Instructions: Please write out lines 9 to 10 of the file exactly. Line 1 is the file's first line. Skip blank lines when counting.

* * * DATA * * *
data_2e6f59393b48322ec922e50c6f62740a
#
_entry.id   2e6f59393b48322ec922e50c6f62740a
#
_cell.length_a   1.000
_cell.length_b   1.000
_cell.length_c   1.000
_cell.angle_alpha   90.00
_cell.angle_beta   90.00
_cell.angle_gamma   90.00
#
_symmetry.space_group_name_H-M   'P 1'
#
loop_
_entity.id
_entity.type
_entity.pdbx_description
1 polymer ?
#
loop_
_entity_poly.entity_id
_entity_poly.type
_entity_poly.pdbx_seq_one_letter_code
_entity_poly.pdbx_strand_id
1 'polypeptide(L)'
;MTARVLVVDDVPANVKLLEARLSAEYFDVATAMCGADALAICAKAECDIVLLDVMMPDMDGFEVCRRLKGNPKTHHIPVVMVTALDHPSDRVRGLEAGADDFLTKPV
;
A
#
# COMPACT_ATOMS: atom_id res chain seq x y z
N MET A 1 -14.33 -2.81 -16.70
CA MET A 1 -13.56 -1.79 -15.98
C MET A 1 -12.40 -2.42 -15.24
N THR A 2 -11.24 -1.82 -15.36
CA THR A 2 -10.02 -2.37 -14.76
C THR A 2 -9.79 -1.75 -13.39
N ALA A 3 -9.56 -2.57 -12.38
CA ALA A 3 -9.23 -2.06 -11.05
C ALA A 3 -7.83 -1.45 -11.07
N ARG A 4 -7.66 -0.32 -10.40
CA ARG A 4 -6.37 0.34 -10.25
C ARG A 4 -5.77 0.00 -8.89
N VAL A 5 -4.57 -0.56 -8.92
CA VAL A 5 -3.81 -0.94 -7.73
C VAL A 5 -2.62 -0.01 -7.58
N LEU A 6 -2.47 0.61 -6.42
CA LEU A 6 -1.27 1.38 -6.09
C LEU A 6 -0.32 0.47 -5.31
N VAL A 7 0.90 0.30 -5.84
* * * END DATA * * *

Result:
_cell.angle_beta   90.00
_cell.angle_gamma   90.00